May 25, 2024 at 9:33 am

NASA Wants To Bring Samples Back From Mars, But Unsuccessful Plans Are Costing Way Too Much Money

by Trisha Leigh

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NASA is pretty focused on all things Mars these days, and have set goals that, to reach them, require extensive knowledge of the planet.

They hoped to add to this knowledge by bringing back samples from the surface, but delays and rising costs are leading some to wonder whether the reward will be worth it.

That said, NASA Administrator Bill Nelson said in a announcement that he was committed to the idea, and that many modifications to the mission were being considered.

The project is already over budget, clocking in at $11 billion as opposed to the estimated $8-$10 billion.

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Money is an issue, since NASA has an annual budget, and other projects and programs could suffer if they don’t get this one under control.

Still, with the possibility of finding life in those rocks, most don’t question its priority or importance.

Some worry, though, that the cumulative sacrifice might add up to too much, in the end.

“Mars Sample Return will be one of the most complex missions NASA has ever undertaken. The bottom line is, an $11 billion budget is too expensive, and a 2040 return date is too far away.”

You might expect NASA would have answers, but in this case, they’re still working on ways to make the mission less complex and more likely to succeed.

“Safely landing and collecting the samples, launching a rocket with the samples off another planet – which has never been done before – and safely transporting the samples more than 33 million miles back to Earth is no small task. We need to look outside the box to find a way ahead that is both affordable and returns samples in a reasonable timeframe.”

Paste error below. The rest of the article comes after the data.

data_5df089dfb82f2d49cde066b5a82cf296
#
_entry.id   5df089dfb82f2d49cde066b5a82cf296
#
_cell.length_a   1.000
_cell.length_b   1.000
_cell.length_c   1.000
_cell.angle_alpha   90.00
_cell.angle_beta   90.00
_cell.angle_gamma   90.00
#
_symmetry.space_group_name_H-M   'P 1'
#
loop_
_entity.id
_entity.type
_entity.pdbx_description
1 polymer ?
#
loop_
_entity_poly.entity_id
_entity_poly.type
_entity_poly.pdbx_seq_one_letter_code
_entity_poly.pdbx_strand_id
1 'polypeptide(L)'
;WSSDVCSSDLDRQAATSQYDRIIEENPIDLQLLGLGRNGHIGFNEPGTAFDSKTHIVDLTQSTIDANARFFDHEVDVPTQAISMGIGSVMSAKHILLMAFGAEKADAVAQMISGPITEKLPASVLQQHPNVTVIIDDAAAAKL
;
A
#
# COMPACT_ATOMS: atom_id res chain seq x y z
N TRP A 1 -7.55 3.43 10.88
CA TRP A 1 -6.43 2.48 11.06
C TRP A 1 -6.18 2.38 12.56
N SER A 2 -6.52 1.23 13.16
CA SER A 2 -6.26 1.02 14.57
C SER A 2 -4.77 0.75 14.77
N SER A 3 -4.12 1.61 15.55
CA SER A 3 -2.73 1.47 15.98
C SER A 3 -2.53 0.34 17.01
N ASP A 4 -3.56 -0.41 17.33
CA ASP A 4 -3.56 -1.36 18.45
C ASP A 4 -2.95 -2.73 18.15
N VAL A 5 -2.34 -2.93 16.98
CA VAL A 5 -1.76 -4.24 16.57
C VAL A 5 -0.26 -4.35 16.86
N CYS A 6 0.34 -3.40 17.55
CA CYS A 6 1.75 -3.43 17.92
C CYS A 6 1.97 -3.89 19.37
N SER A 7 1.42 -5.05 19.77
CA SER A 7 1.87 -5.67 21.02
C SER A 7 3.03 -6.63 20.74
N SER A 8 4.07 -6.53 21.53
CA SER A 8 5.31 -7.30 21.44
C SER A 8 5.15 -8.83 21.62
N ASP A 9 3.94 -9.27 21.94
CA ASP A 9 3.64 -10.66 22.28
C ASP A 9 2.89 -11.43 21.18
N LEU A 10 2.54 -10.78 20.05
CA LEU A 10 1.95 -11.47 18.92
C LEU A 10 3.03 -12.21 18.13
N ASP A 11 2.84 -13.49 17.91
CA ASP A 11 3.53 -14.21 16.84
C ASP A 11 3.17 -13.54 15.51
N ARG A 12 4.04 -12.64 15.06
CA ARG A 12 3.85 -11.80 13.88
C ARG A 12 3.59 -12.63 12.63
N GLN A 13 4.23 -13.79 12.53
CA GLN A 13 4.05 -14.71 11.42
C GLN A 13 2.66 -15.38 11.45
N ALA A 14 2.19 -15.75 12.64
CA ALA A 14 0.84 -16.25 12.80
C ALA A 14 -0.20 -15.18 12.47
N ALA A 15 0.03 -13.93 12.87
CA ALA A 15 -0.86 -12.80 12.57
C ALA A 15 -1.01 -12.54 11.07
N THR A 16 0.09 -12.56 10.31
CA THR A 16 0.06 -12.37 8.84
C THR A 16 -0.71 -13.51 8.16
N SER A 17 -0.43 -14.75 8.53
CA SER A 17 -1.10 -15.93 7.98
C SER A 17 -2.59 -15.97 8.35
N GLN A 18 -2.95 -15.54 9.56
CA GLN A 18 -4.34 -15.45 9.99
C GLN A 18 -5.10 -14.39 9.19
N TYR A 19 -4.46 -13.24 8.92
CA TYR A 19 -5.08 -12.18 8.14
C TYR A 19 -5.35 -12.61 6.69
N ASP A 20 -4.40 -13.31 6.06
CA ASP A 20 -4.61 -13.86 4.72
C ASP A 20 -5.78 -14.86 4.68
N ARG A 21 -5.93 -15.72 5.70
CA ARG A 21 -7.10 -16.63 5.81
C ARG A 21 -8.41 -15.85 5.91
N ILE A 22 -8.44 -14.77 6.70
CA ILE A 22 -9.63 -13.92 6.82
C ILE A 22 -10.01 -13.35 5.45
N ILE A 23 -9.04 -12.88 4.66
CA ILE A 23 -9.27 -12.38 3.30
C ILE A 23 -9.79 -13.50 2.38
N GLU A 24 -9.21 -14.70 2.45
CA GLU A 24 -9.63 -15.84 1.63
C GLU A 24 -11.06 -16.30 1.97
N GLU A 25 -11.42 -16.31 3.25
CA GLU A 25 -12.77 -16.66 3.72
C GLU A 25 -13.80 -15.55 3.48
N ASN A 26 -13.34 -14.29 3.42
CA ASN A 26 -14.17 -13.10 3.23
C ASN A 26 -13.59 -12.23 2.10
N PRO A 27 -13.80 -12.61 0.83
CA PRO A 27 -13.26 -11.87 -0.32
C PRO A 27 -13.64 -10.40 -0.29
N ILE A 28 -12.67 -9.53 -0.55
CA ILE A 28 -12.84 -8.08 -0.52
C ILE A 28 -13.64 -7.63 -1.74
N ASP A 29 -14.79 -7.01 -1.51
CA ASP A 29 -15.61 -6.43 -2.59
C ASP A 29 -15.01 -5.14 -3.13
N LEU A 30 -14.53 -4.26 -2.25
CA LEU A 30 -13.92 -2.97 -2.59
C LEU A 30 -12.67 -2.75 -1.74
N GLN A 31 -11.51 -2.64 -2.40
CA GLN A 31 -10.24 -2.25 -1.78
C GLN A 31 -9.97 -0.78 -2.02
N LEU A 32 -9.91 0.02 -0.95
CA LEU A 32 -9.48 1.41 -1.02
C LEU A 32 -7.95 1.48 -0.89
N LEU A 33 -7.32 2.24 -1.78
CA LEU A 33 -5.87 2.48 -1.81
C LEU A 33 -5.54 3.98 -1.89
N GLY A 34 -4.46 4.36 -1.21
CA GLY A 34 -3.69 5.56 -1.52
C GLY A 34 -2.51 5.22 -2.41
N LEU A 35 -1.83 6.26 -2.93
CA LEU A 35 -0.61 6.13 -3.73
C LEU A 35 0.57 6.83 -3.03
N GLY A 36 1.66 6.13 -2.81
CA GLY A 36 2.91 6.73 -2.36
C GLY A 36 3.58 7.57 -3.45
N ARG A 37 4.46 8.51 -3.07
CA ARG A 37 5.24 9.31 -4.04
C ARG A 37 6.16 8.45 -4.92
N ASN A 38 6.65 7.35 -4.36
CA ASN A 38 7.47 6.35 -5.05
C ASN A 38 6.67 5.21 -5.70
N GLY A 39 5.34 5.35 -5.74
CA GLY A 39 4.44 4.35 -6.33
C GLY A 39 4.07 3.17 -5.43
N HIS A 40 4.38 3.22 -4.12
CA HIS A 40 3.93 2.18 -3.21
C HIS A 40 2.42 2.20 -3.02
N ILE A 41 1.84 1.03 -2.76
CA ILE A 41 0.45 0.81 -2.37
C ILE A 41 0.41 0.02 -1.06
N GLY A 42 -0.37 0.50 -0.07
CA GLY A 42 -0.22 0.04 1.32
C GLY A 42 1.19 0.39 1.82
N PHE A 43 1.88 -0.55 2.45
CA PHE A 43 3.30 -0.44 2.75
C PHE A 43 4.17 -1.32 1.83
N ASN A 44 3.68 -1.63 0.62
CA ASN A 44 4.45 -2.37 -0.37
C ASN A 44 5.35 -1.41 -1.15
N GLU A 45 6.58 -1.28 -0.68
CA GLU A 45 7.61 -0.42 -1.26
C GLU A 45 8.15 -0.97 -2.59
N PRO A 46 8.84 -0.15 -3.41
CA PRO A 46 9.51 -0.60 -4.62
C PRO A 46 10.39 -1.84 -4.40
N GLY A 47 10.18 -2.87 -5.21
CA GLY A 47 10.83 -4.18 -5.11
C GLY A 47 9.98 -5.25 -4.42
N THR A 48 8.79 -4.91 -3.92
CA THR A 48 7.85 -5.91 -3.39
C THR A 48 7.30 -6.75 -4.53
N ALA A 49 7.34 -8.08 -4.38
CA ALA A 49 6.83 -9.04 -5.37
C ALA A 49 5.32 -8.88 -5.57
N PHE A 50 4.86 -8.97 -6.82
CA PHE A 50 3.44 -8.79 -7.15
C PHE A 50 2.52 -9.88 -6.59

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They’re asking for help, interviewing 70 experts and making 20 changes to the mission design already.

One of them is to use two Ingenuity-type helicopters to retrieve the samples if Perseverance is no longer operational.

The new budget is $8-$11 billion, which is surely giving NASA scientists with other pending projects more than a little anxiety.

The projected return date of 2040 has not been changed as of now.

The main obstacle is simply the fact that we have never had a spacecraft take off from another planet, nevermind docking with an orbiting craft and returning things safely to Earth.

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Canceling the project altogether would mean a massive hit to both NASA’s ego and their worldwide prestige. Mars is, as we said up front, their stated priority and these samples are very important as far as data.

The Chinese Space Agency has said they believe they will be able to bring back Martian samples by 2031, almost a decade before NASA is claiming they’ll be able to accomplish the same.

In order to cut the timeframe, they’re likely going to need more money.

Stay tuned to see what happens next.

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